Philadelphia and New Orleans (PRWEB) February 08, 2014
Monochorionic twins who underwent in utero laser surgery for a life-threatening diagnosis are likely to show normal neurodevelopmental development at age 2, according to fetal medicine experts.
Maternal-fetal medicine and clinical genetics specialist Nahla Khalek, MD, of the Center for Fetal Diagnosis and Treatment at The Children’s Hospital of Philadelphia (CHOP), presented results of a study of 29 pairs of twins at the annual meeting of the Society for Maternal-Fetal Medicine today in New Orleans. Khalek led the analysis of two-year neurodevelopmental outcomes in twins with twin-twin transfusion syndrome (TTTS) who underwent fetoscopic laser ablation of placental anastomoses in utero. It was the first study of two-year neurodevelopmental outcomes in a cohort of North American children with the diagnosis of TTTS.
TTTS occurs before birth in about 10 to 15 percent of monochorionic twins who share one placenta but each have their own amniotic sac. The shared placenta contains blood vessels connecting both fetuses. TTTS results from an imbalance in net blood flow resulting in a discrepancy in blood volume distribution. One twin — the donor — becomes hypovolemic and growth restricted, while the other twin — the recipient — becomes hypervolemic and is at risk for heart failure. Fetoscopic laser coagulation of placental anastomoses offers a causal treatment option by interrupting placental anastomoses. Without intervention, TTTS results in the death of one or both fetuses in 80 to100 percent of cases.
The preferred treatment for TTTS is selective laser photocoagulation of placental anastomoses. This minimally invasive procedure uses a laser fiber inserted through a fetoscope to identify and disconnect all of the identifiable connecting blood vessels, allowing for redistribution and normalization of blood flow to each fetus. The Center for Fetal Diagnosis and Treatment at CHOP serves more than 150 families with complicated multiples pregnancies each year and performs more than 50 fetoscopic laser surgeries annually, one of the highest volumes of prenatal laser surgeries in the nation, with dual survival rates that rank among the best in the world.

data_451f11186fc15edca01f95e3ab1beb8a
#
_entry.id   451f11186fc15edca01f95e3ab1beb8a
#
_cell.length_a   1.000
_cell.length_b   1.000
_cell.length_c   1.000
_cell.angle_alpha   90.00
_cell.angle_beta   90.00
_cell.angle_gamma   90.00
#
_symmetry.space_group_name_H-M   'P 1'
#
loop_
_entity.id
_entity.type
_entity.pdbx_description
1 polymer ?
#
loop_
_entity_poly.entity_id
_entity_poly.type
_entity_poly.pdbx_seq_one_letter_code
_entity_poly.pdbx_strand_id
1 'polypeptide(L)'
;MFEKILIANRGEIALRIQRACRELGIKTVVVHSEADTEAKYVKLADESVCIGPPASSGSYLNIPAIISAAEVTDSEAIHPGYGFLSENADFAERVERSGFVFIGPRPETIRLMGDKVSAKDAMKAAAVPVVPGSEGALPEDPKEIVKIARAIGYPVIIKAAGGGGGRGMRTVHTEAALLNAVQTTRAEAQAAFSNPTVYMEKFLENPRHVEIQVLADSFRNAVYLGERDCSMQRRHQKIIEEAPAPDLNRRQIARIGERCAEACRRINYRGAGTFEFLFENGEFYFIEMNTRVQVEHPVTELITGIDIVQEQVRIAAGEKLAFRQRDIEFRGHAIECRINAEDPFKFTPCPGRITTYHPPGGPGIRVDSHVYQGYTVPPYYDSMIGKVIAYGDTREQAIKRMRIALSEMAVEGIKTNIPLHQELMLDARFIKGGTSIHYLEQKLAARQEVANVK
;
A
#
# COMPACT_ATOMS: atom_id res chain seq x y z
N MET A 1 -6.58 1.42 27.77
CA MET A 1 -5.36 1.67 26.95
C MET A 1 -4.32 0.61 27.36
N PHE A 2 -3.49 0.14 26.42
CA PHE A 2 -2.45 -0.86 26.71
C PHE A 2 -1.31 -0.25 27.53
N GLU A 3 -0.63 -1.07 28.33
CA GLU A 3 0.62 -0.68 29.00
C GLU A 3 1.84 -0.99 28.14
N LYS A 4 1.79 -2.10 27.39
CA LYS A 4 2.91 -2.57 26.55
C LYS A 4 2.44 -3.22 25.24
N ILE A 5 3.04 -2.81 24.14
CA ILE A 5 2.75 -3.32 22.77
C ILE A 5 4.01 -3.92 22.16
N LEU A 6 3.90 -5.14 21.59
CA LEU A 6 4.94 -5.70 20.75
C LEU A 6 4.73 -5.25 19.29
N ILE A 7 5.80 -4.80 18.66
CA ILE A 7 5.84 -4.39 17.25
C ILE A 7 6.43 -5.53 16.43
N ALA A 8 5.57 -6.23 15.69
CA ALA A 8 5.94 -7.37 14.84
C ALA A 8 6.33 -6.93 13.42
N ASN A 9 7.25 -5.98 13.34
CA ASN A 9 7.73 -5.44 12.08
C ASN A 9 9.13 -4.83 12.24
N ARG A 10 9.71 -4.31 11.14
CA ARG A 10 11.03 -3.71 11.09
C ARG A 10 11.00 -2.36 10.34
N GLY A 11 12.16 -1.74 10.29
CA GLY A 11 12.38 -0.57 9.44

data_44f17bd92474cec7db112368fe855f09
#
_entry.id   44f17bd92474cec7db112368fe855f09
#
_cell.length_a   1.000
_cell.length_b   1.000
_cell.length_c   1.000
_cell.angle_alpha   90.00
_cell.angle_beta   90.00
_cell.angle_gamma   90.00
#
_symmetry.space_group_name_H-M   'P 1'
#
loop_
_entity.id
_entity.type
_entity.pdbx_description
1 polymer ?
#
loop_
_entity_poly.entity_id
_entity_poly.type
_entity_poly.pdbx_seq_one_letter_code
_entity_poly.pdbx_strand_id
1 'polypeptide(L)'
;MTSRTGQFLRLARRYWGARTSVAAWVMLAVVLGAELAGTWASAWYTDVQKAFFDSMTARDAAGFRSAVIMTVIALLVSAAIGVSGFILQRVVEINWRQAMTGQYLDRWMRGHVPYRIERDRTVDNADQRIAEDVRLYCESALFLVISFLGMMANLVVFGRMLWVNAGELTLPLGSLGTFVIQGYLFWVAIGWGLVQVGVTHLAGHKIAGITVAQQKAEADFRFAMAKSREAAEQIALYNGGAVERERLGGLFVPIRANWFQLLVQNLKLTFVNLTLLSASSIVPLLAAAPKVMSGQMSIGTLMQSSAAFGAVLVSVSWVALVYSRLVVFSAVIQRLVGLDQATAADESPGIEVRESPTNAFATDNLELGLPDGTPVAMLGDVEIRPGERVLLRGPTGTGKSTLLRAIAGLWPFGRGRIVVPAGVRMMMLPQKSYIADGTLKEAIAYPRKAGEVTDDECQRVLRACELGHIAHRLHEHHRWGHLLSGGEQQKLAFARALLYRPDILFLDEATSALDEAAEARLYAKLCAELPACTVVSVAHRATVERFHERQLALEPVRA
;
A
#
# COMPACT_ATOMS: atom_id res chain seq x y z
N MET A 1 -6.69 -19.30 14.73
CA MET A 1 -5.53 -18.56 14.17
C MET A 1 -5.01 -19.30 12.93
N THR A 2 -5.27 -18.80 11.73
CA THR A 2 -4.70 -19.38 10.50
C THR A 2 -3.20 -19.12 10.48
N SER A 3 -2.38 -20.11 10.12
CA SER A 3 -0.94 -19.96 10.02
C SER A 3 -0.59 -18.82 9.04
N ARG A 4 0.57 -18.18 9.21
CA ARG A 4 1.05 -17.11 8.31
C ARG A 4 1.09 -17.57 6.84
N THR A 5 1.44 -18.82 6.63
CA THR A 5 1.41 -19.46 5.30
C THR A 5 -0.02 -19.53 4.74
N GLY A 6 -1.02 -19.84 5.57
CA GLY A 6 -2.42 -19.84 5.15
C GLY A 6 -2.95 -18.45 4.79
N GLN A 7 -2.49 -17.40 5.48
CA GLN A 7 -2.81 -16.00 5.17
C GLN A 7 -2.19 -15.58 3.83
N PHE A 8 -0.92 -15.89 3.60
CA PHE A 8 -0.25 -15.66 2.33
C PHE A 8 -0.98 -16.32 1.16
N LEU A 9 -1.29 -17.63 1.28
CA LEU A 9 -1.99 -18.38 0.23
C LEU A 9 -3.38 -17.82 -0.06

Khalek and colleagues studied 58 2-year-olds (29 pairs of twins) who had undergone the laser procedure at CHOP between 2009 and 2011. They assessed the children’s cognitive, language, behavior, and motor skills using three standard neurodevelopmental tests: the BSID III, ITSEA and M-CHAT.
The mean scores of all three tests were within or above average range or raised no concerns. “Overall, there were high rates of normal neurodevelopmental outcomes in these children at age 2,” said Khalek. “We did find differences in some outcomes based on TTTS stage and whether or not a twin was a former donor versus former recipient. The objective of fetal therapy should be to reach a high percentage of intact survival. However, this goal should never be limited to the perinatal period. This data will allow us to further stratify patients and guide us in counseling parents about longer-term neurodevelopmental outcomes for their children.”
“Careful neurodevelopmental follow up of TTTS survivors is of major importance,” added Khalek, “and future TTTS research should focus on larger numbers of 2-year-olds, as well as follow neurodevelopmental outcomes as children reach school age—6 and older.”
Research Funded by Grateful Family
Funding for this study came from Laura and Adam Epstein, whose daughters, Rose and Madeline, were treated for TTTS at CHOP, and the Conway Family Foundation, a philanthropic organization run by the grandparents of these young TTTS survivors.